So here’s the Earth Stripe. I’m perfectly pleased it, but never have I felt so detached from a piece of freshly-done knitting. That’s it. Done. Fine. So what? It’ll be a Christmas present, and since we are expecting a confluence of people in Strathardle over the hols, I may be able to produce a picture of the new owner modelling it.
The darkness at the top is a failure of photography.
Here is a (more successful) close-up of the i-cord edging:
Now, on with life. I very happily cast on the Koolhaas last night. I’ve finished the ribbing and have just started the first pattern row. This morning I have been reading Grumperina's excellent tutorial on cabling without a cable needle. I’ve done it in the past, most memorably during a day-long class on Bavarian Travelling Stitches with Candace Strick. I think I’ll go on with the hat today, and leave the gansey for tomorrow.
I’m not much of a hat knitter, scared of getting the size wrong I think. They’re very useful little things, quick to knit, no thumbs or fingers, and they need replacing when they get lost. I ought to do more. I’ve started the Koolhaas on 120 stitches and it looks plausible.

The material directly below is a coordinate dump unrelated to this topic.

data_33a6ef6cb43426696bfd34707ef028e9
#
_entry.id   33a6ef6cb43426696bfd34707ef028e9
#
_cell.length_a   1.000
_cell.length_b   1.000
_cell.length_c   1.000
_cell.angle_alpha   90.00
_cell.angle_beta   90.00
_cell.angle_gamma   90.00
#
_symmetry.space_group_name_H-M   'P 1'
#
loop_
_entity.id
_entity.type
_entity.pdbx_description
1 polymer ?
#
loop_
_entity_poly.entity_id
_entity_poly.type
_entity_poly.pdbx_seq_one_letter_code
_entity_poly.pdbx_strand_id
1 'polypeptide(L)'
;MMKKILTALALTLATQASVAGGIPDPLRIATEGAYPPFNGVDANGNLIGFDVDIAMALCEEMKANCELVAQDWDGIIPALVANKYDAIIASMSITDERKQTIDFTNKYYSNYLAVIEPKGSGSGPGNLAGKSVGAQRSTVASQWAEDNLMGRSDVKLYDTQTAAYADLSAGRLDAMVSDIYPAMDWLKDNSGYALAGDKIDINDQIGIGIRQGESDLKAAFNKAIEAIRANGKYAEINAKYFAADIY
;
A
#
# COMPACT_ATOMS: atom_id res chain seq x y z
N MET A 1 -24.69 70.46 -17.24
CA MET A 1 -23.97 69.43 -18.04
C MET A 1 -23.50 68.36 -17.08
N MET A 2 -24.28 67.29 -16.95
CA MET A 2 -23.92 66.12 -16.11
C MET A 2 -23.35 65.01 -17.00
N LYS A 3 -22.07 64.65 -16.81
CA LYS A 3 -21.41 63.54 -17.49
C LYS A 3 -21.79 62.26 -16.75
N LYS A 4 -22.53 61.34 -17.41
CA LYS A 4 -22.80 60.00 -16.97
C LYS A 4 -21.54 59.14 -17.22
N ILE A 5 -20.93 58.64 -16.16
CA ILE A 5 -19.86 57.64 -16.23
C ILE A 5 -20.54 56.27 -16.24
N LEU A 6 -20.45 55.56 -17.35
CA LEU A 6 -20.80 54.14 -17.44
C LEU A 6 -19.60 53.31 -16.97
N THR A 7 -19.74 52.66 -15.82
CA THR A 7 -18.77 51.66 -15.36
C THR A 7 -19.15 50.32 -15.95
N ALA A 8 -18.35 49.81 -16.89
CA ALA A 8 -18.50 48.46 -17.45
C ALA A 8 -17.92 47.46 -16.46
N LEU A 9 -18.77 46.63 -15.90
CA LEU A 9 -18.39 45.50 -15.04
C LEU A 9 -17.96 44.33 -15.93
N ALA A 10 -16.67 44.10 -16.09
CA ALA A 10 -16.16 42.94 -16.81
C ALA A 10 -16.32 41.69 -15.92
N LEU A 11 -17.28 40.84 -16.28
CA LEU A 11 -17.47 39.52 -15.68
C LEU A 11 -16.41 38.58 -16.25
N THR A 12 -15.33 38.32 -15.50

Comments & Miscellany
Kate, your idea of approaching a museum through the gift shop is a good one. My husband profoundly disapproves of entrance fees for public museums. We cough up happily enough for special exhibitions. But I fear Britain is off by itself with free entry.
You’d all enjoy the remarkable story of the Stashhaus cats, I think. The girl has got that authentic, sweet tortoise-shell-and-white face. And, yes, Stashhaus, rationing went on for a long time after the war. I had a meat ration book when I first came here, in 1953. By then the ration was pretty generous and price was the stronger disincentive. By the following year, when I came back (as it proved) to stay, rationing was over.
Shandy, you’re right about lisle stockings. I had completely forgotten them. Can you still get them? I can remember them on the spindly legs of unattractive maiden ladies.
My husband has been reading the recently-published letters of the remarkable Mitford sisters. I got it for him when he was in hospital a while ago. Yesterday he showed me this, from Diana in Holloway Prison in September, 1940, to her sister Pamela. (Diana was a fascist and I think her incarceration was to do with her politics. Her letters are wonderfully British-upper-class throughout the ordeal.) “Have you seen the dress I knitted for myself? Would you like me to make you one?"
I wonder if one was allowed to have the Vogue Knitting Book in prison? They’re strong on knitted dresses at that date. Everything, in those days, was one-size-only. You had to be shaped like the Duchess of Windsor, or bad luck. But the Mitford girls were shaped like that. Multiple-sizing came in just after the war.